Paintings are complex, layered objects; there is a support (textile or solid), often preparation/ground layers, paint layers (most often oil or acrylic) and then possibly a varnish or other surface coating. Please see the Works on Paper webpage for watercolour paintings.
Deterioration and damage of paintings, in any or all of these layers, can be due to a single or combination of intrinsic and extrinsic factors.
Intrinsic factors generally relate to the choice of materials made by the artist, and are internal to the manufacture of the painting. They include:
- Using materials which later prove to be inherently chemically unstable or fragile
- Deliberately using ephemeral materials
- Using a mixture of materials which are incompatible
Extrinsic factors are those which are applied externally. They include:
- Poor environmental conditions: light, humidity, temperature, pollution
- Mechanical stresses: impact, vibration, handling, accidents/vandalism/neglect
- Biological damage: insect, fungal, microbial attack
- Previous (poor or aged) restoration
Any damage to (or poor condition of) a painting should be addressed by a paintings conservator in order to prevent further types of damage or continuation of damage.
Canvas paintings (textile supports) have the most problems, these may include canvas slackening, denting or tearing and cause associated paint damage. Canvases become slack in humid weather and tighten in dry conditions. Repeated changes in humidity and temperature can cause deterioration and weakening of the canvas so it is important to keep the climate as stable as possible.
Paintings on solid supports (such as plywood, wood panels, Masonite or cardboard) are usually stronger and suffer from less damage than those on textile supports but can still be bent, broken, cracked, warped, layers separate or in the case of cardboard become too weak to support a paint layer.
Oil paint is reasonably tough and most paintings are in good condition, but in some circumstances can crack. Much paint cracking is stable but if paint becomes loose or begins to lift (as a result of impact, environmental changes or inherent instability), the paint is in danger of falling off or being caught and pulled off by something and should be treated by a conservator. Water damage to a canvas painting is one of the most difficult to treat when the canvas shrinks but the paint doesn’t and it separates from the canvas and sits in a raised tent form.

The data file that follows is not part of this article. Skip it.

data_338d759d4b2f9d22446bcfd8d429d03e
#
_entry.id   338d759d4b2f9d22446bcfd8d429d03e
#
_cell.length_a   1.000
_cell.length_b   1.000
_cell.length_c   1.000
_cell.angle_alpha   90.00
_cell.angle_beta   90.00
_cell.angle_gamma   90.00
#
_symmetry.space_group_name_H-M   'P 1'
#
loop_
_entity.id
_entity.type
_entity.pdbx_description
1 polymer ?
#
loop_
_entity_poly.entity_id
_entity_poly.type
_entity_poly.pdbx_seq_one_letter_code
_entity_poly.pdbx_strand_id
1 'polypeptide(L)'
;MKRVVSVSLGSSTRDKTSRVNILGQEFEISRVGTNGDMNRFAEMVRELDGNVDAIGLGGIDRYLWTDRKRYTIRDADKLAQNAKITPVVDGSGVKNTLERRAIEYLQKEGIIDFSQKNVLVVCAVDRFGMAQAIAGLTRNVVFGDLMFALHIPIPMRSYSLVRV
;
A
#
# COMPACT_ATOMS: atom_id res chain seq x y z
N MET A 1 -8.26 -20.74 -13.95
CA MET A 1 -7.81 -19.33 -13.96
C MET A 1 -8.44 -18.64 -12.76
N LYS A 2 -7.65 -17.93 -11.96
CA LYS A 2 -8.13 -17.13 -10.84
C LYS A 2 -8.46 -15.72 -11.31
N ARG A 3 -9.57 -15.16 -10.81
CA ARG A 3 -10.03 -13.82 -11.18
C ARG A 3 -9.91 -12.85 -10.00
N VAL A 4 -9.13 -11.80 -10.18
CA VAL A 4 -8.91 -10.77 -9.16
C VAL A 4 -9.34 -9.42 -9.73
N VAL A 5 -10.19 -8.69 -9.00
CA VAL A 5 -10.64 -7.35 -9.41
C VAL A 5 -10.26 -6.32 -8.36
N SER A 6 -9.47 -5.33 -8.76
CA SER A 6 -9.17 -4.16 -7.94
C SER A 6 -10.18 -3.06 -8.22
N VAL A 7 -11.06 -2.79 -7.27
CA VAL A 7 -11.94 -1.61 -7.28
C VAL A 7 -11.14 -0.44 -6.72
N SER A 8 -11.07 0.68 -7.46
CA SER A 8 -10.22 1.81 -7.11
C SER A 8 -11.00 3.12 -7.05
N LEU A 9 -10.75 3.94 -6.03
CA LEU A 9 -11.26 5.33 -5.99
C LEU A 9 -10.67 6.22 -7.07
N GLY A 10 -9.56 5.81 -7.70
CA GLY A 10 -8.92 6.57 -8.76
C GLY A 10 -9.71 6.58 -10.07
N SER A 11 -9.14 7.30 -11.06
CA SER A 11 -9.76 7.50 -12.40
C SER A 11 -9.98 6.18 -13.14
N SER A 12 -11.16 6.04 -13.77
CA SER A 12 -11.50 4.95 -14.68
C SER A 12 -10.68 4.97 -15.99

Since the 1960s, acrylic paintings are also common. They often look similar to oil paintings but have very different solubility properties affecting paint cleaning, varnishing and varnish removal and require specialist treatment.
Framing and hanging
Aside from the aesthetic, framing paintings is important to give the painting support and protection around the edges. If the painting is nailed into an existing frame, be careful when removing (use a piece of card to avoid damaging the back of the painting). These nails should be replaced by a bracket/screw system for ease of removal in future.
Framing also allows glazing with anti-reflective, laminated glass or acrylic (requires a spacer in the frame to ensure this glazing is not in direct contact with the painting). This is recommended for protecting paintings against impact and pollution. A backing board of non-acidic cardboard or foamboard can prevent accidental damage from the back.
It is recommended that a painting, unless very small, has two points of hanging to distribute the weight and in case one should fail. D-rings are recommended, but if using hanging wire make sure it is very securely attached to the painting and still use two hooks on the wall. Ensure appropriate weight loading (kg rating) and suitability for type of wall. The depth, gauge and number of screws or nails into the frame and wall (if direct fixing using a hook or installing a picture rail) must also be adequate.